It’s always at least a little frustrating when all a movie does is affirm things you already know. For instance, I already knew from the first film in William Beaudine’s career-concluding Weird West double bill, Billy the Kid Versus Dracula, that I wasn’t likely to enjoy its marquee mate Jesse James Meets Frankenstein’s Daughter. Indeed, my second trip to that well was even less rewarding than the first and I had to question exactly why I even do these things to myself, especially since I already knew going in that its title was bound to be its best attribute. That wasn’t my most depressing reaffirmation watching Frankenstein’s Daughter, however. What really got to me was once again facing a truth about myself as an audience that never goes away: I will greedily gobble up any scraps of horror genre schlock put in front of me, but most Westerns put me to sleep, regardless of quality.
Of Billy the Kid Versus Dracula, I wrote that the Western end of the film’s horror-Western divide felt like a Halloween-themed episode of Gunsmoke or Bonanza. Jesse James Meets Frankenstein’s Daughter similarly mirrors the lifeless, going-through-the-motions tedium of televised Western serials whenever its titular horror villain is offscreen. It also makes the problem worse by stretching out these gun-slinging adventures to much longer extremes than Beaudine’s other Weird West picture. At the opening of the film I was foolishly excited that it may be an improvement from Billy the Kid Versus Dracula because it begins in Lady Frankenstein’s lab as she experiments on a dead body using her grandfather’s ancient recipe. That excitement soon faded as I realized this is more so a picture about Jesse James’s travels as a pistol-shootin’ romantic.
Two scientists from Vienna, including the titular Lady Frankenstein, set up shop in a small Mexican village to take advantage of two of their most precious resources: electrical storms & disposable laborers (you know, human children). Lady Frankenstein’s experiments in the old abandoned mission she converts to a lab packed with sciency bleep bloop machines have no concern for conquering death, but rather create a strong, mind-controlled slave out of the local undead. Unfortunately, the cruelty in her preposterous form of sci-fi colonialism is abandoned for most of the film’s (very short) runtime to follow the American man who eventually does her in: Jesse James. James’s story is split between planning a bank robbery and getting stuck between the romantic intentions of a local Mexican woman & Lady Frankenstein herself. Neither end of that divide is half as interesting as Lady Frankenstein’s experiments, cheap thrills that have been better pulled off in countless films that are far more entertaining than this one.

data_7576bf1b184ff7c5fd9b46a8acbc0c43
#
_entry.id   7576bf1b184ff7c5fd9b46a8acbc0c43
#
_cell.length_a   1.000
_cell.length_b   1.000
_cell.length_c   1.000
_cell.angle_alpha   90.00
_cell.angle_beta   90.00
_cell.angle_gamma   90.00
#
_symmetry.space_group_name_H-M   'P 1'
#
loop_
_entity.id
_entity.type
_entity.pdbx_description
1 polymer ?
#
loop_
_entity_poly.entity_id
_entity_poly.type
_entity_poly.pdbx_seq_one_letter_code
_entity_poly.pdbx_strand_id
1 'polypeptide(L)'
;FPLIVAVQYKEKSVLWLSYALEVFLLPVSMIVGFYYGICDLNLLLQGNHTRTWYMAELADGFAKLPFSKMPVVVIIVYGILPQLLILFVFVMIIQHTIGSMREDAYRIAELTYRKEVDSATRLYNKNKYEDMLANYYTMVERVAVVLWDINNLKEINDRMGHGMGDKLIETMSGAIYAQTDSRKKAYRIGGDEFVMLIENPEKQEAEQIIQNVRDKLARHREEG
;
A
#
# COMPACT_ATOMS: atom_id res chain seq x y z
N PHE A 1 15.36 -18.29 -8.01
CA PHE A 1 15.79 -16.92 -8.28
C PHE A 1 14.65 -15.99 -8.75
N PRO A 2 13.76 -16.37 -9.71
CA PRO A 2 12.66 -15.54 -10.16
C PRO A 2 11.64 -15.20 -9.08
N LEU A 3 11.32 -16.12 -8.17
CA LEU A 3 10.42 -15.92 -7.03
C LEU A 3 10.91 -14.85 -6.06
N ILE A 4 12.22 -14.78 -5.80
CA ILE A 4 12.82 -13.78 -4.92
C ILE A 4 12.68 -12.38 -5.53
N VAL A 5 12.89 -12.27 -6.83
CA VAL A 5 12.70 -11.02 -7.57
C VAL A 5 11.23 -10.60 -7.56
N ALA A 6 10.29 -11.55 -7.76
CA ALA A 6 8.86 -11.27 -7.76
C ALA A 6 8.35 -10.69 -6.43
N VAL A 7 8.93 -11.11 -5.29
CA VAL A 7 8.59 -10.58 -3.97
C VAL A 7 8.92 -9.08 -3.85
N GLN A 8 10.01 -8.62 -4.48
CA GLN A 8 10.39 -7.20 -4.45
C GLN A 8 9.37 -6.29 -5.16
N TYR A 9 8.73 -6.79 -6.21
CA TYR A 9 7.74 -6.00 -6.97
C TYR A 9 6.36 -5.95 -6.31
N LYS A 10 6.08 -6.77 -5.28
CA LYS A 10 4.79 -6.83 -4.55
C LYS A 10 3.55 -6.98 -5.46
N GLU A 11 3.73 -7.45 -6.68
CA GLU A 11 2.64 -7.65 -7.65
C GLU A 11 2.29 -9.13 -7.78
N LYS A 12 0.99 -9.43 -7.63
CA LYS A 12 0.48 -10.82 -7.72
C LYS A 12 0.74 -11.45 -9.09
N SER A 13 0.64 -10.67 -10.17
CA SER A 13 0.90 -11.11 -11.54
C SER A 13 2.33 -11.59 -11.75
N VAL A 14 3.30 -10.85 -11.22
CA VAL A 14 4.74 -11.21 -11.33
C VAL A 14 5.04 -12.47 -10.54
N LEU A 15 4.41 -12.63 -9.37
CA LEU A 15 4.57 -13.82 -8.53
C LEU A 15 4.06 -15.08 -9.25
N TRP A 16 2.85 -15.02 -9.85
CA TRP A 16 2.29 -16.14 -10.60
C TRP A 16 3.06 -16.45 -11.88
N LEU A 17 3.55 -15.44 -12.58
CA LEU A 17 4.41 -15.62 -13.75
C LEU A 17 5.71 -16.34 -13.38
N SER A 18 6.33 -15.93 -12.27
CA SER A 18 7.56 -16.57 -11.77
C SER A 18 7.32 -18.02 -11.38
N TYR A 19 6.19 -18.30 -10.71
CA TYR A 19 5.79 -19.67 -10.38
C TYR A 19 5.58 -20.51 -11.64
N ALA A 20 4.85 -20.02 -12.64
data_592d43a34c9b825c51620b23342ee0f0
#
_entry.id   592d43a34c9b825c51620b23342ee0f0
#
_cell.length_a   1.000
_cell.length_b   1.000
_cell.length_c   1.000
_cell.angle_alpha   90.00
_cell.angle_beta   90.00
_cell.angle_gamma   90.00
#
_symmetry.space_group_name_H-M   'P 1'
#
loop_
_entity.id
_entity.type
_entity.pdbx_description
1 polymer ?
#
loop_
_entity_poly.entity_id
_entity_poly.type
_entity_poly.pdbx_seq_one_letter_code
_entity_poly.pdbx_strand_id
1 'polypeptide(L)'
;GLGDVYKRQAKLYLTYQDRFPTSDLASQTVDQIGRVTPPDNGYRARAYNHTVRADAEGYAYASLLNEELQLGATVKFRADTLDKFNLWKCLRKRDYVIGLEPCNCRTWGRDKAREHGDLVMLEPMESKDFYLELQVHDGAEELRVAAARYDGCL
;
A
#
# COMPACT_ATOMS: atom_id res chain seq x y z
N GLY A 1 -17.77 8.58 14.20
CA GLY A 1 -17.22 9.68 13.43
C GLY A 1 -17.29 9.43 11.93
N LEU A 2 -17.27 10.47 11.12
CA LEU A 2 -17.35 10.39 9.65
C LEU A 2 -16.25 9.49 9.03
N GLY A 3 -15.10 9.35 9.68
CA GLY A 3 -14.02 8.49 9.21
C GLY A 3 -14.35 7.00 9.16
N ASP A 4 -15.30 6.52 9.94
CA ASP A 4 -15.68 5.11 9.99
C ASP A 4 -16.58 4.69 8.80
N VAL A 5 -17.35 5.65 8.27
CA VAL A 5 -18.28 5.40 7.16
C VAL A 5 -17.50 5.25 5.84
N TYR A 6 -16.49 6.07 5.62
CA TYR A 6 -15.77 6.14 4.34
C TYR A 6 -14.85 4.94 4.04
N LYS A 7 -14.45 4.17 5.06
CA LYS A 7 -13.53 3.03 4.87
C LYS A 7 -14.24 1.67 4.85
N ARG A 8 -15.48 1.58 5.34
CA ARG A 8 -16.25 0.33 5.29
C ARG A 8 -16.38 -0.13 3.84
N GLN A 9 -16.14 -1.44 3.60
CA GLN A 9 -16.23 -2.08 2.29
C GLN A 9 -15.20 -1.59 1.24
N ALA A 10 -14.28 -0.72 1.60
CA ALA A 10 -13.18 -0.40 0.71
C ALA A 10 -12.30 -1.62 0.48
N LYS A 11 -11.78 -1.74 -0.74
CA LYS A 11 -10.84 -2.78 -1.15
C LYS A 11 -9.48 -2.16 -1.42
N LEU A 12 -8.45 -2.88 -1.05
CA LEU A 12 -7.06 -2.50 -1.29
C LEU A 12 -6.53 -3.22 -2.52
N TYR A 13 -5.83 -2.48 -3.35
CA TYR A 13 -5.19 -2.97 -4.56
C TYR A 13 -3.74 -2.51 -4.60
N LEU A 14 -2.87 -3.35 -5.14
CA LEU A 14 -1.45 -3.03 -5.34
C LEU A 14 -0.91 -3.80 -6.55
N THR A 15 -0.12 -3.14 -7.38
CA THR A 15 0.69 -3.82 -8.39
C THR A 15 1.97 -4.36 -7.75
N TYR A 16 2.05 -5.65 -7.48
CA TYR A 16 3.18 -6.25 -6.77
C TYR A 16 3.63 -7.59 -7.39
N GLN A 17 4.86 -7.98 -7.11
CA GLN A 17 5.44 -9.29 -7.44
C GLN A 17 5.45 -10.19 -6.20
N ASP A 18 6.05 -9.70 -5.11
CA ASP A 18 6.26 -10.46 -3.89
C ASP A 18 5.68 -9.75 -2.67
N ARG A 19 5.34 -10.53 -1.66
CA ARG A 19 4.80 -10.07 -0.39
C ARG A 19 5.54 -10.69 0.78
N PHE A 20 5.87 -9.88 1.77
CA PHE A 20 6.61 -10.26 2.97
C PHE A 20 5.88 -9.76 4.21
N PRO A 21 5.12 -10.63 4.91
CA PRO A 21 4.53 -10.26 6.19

If there’s any delight to be found in Jesse James Meets Frankenstein’s Daughter, it’s in the film’s disinterest in maintaining its own sense of world-building. Just like how the vampire in Billy the Kid Versus Dracula is never once referred to as Dracula, Frankenstein’s “daughter” in the film is actually the mad scientist’s granddaughter. Also, when Lady Frankenstein finally creates a successful undead mind-slave out of Jesse James’s hunky buddy, she names the monster Igor for some unknown reason. I guess the production design or the line delivery or a classic “Why? Why?! WHY?!!!!!” reaction made stray moments of the movie humorous, but it never lived up to the potential of its real life outlaw meets supernatural threat premise. I suppose my familiarity with its sister film should’ve meant I already knew that it wouldn’t. I got tricked, once again, into thinking the delights of its schlocky horror elements or its ridiculous title could outweigh the tedium of watching a tedious mid-60s Western. I sorta already knew better, but I watched it anyway and learned nothing in the process.